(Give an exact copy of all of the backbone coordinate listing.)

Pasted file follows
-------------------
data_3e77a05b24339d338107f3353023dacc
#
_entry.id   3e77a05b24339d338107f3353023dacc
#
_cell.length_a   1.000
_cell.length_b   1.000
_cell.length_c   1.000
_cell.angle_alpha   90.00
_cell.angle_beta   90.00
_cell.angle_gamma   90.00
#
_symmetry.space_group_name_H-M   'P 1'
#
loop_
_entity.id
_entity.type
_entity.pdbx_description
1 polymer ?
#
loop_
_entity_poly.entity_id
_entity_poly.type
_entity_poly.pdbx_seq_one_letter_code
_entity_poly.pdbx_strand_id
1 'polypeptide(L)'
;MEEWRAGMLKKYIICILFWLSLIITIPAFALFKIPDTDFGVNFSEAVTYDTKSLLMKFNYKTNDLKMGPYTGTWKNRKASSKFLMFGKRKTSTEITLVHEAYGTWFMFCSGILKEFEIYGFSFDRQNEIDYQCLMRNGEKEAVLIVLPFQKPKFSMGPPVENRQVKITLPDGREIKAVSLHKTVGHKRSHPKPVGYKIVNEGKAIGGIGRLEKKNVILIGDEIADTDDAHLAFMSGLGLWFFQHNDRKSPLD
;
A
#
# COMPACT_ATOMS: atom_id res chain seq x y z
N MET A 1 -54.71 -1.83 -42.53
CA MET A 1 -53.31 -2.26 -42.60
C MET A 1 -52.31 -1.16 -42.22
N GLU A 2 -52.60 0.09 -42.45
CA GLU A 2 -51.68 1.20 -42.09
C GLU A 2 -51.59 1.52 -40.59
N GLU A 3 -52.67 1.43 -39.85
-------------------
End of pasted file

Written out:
data_3e77a05b24339d338107f3353023dacc
#
_entry.id   3e77a05b24339d338107f3353023dacc
#
_cell.length_a   1.000
_cell.length_b   1.000
_cell.length_c   1.000
_cell.angle_alpha   90.00
_cell.angle_beta   90.00
_cell.angle_gamma   90.00
#
_symmetry.space_group_name_H-M   'P 1'
#
loop_
_entity.id
_entity.type
_entity.pdbx_description
1 polymer ?
#
loop_
_entity_poly.entity_id
_entity_poly.type
_entity_poly.pdbx_seq_one_letter_code
_entity_poly.pdbx_strand_id
1 'polypeptide(L)'
;MEEWRAGMLKKYIICILFWLSLIITIPAFALFKIPDTDFGVNFSEAVTYDTKSLLMKFNYKTNDLKMGPYTGTWKNRKASSKFLMFGKRKTSTEITLVHEAYGTWFMFCSGILKEFEIYGFSFDRQNEIDYQCLMRNGEKEAVLIVLPFQKPKFSMGPPVENRQVKITLPDGREIKAVSLHKTVGHKRSHPKPVGYKIVNEGKAIGGIGRLEKKNVILIGDEIADTDDAHLAFMSGLGLWFFQHNDRKSPLD
;
A
#
# COMPACT_ATOMS: atom_id res chain seq x y z
N MET A 1 -54.71 -1.83 -42.53
CA MET A 1 -53.31 -2.26 -42.60
C MET A 1 -52.31 -1.16 -42.22
N GLU A 2 -52.60 0.09 -42.45
CA GLU A 2 -51.68 1.20 -42.09
C GLU A 2 -51.59 1.52 -40.59
N GLU A 3 -52.67 1.43 -39.85